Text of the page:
Doctor of Philosophy (PhD)
Physics and Astronomy
High harmonic generation (HHG) is a process in which noble gas atoms excited by an intense laser field at frequency ω1 emit radiation of higher frequencies that are odd integer multiples of ω1. Driven by an infrared laser, high harmonic radiation can span from the optical into the extreme ultraviolet (XUV) frequency range. In this thesis, I study HHG using short laser pulses by solving the time-dependent Schrödinger equation (TDSE). In particular, I will focus on calculating and controlling the time-dependent instantaneous frequency (chirp) of high harmonics. The harmonic chirp is a direct consequence of the atom-field interaction during HHG, and its behavior in the time-frequency domain reveals the fundamental physics in the strong laser field. In addition, controlling the harmonic chirp is essential for practical applications such as when high harmonic radiation is used as a seed for soft X-ray lasers. Moreover, I will discuss how to find the ionization probability of an atom exposed to few-cycle laser pulses. This is important in order to understand the propagation effects on high harmonics as their driving pulse goes through a rapidly ionizing medium. Finally, I will consider high harmonics as a source of attosecond pulses. Such short pulses (∼10-18 seconds) could induce and probe the dynamics of electrons in atoms and solids. In the last part of my thesis, I will examine some examples of attosecond electron dynamics.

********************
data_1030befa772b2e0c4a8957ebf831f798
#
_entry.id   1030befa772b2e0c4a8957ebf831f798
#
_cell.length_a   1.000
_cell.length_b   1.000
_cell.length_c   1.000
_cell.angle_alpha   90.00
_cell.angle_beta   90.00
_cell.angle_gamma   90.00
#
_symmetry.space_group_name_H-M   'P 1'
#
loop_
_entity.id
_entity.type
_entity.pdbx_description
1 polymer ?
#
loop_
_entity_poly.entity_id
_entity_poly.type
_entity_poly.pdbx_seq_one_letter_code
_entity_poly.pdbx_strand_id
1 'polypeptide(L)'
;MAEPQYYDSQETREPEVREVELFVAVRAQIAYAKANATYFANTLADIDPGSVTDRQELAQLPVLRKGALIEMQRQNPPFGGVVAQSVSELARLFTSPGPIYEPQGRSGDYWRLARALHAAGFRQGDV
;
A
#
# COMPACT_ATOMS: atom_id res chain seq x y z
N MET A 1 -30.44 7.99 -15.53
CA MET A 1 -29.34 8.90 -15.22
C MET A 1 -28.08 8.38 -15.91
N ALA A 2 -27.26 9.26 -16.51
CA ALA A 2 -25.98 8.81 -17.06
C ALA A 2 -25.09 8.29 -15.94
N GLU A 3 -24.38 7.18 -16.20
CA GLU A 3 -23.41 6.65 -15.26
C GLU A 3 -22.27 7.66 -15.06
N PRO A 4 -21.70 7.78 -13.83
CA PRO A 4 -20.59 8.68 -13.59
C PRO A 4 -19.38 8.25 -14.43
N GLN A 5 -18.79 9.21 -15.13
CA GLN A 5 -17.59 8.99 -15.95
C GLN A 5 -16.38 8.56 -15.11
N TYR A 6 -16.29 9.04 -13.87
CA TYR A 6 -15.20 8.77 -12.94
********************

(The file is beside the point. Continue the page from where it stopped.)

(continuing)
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Murakami, Mitsuko, "High harmonic generation by short laser pulses: time-frequency behavior and applications to attophysics" (2006). LSU Doctoral Dissertations. 769.